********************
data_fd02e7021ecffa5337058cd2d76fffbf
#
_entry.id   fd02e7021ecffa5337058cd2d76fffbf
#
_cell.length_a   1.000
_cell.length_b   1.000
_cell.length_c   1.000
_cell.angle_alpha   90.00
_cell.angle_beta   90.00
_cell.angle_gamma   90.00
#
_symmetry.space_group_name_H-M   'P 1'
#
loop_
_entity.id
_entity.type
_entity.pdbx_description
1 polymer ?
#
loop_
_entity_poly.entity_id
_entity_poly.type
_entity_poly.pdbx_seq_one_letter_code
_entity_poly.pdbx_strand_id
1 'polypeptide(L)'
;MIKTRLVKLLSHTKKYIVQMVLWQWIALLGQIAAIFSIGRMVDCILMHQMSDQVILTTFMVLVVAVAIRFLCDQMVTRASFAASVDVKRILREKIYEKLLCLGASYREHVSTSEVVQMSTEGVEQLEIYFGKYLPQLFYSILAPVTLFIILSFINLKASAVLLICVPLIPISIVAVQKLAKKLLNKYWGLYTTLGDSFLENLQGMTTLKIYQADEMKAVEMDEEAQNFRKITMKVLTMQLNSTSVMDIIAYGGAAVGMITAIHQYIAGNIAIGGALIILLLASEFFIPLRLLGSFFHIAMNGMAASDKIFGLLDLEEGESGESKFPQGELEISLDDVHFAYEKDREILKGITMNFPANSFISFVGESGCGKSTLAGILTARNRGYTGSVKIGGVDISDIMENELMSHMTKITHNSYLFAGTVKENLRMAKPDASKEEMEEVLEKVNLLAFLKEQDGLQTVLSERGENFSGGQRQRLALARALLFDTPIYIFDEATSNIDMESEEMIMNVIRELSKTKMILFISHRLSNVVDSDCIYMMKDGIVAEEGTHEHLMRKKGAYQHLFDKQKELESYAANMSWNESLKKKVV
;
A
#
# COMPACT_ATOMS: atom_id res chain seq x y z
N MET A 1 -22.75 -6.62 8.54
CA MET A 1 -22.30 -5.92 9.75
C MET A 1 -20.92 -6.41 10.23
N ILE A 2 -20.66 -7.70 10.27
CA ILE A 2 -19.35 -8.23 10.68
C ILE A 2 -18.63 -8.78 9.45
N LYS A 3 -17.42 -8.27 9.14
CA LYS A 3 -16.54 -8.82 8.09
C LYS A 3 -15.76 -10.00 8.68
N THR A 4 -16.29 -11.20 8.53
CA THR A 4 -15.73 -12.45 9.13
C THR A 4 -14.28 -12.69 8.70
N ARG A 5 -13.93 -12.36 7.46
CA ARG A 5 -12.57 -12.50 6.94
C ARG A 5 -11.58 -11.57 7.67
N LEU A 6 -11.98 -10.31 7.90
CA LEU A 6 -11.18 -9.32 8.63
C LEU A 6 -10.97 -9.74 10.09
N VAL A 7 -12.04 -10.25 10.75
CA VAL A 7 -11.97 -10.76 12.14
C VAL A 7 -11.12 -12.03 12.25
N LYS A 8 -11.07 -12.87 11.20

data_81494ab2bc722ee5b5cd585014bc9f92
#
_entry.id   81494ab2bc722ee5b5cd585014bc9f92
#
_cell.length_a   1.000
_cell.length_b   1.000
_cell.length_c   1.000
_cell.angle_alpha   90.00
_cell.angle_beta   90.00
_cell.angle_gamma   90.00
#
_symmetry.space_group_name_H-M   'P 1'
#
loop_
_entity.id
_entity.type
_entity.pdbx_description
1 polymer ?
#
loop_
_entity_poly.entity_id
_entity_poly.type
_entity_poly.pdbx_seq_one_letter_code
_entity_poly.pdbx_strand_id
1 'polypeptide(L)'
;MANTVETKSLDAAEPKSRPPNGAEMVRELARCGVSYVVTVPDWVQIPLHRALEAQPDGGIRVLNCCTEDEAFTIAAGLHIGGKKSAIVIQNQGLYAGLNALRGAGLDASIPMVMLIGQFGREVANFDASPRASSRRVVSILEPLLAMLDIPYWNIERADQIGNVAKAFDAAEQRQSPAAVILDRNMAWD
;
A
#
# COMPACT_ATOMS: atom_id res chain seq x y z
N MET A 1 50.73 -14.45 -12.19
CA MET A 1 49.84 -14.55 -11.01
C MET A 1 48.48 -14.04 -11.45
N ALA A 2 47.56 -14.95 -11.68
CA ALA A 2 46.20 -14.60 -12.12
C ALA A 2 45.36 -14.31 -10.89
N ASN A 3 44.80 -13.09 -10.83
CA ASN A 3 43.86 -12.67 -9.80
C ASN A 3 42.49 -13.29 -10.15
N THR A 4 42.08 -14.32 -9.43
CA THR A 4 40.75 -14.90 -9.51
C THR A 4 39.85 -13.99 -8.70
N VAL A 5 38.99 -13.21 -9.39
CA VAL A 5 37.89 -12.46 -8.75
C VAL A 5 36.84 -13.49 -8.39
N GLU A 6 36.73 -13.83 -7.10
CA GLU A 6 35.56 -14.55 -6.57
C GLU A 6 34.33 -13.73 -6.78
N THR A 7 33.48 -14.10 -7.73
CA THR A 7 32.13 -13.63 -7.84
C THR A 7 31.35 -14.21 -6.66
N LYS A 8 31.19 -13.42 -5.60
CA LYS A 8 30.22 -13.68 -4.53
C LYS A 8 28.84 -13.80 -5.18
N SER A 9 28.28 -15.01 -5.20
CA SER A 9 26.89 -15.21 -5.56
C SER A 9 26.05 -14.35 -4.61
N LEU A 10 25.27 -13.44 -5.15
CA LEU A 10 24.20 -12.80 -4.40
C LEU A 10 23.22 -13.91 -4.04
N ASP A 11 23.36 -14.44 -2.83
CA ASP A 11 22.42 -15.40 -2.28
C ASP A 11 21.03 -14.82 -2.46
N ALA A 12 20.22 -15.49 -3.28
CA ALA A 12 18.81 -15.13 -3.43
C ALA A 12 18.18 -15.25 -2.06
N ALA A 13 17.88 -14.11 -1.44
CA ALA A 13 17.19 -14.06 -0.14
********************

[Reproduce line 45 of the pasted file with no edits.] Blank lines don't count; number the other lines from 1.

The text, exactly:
C ARG A 5 -11.58 -11.57 7.67